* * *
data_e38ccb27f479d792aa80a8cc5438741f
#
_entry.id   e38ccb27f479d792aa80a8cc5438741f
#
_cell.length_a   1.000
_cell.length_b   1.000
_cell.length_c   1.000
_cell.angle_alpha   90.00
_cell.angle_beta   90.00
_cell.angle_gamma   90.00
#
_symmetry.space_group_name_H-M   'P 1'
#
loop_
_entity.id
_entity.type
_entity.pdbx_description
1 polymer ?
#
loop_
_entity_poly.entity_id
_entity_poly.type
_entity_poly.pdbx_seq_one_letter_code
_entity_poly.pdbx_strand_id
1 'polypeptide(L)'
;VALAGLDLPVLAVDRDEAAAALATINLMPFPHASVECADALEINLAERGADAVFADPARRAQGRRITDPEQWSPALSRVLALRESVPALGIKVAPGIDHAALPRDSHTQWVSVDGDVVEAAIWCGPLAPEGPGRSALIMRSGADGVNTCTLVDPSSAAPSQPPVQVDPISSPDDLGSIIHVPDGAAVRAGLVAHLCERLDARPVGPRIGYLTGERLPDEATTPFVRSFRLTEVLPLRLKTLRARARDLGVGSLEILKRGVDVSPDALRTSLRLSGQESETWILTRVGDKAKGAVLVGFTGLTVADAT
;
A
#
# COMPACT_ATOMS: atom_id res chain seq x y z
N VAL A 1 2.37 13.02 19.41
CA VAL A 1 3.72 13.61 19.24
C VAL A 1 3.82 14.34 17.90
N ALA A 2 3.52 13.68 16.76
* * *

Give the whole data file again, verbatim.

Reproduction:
data_e38ccb27f479d792aa80a8cc5438741f
#
_entry.id   e38ccb27f479d792aa80a8cc5438741f
#
_cell.length_a   1.000
_cell.length_b   1.000
_cell.length_c   1.000
_cell.angle_alpha   90.00
_cell.angle_beta   90.00
_cell.angle_gamma   90.00
#
_symmetry.space_group_name_H-M   'P 1'
#
loop_
_entity.id
_entity.type
_entity.pdbx_description
1 polymer ?
#
loop_
_entity_poly.entity_id
_entity_poly.type
_entity_poly.pdbx_seq_one_letter_code
_entity_poly.pdbx_strand_id
1 'polypeptide(L)'
;VALAGLDLPVLAVDRDEAAAALATINLMPFPHASVECADALEINLAERGADAVFADPARRAQGRRITDPEQWSPALSRVLALRESVPALGIKVAPGIDHAALPRDSHTQWVSVDGDVVEAAIWCGPLAPEGPGRSALIMRSGADGVNTCTLVDPSSAAPSQPPVQVDPISSPDDLGSIIHVPDGAAVRAGLVAHLCERLDARPVGPRIGYLTGERLPDEATTPFVRSFRLTEVLPLRLKTLRARARDLGVGSLEILKRGVDVSPDALRTSLRLSGQESETWILTRVGDKAKGAVLVGFTGLTVADAT
;
A
#
# COMPACT_ATOMS: atom_id res chain seq x y z
N VAL A 1 2.37 13.02 19.41
CA VAL A 1 3.72 13.61 19.24
C VAL A 1 3.82 14.34 17.90
N ALA A 2 3.52 13.68 16.76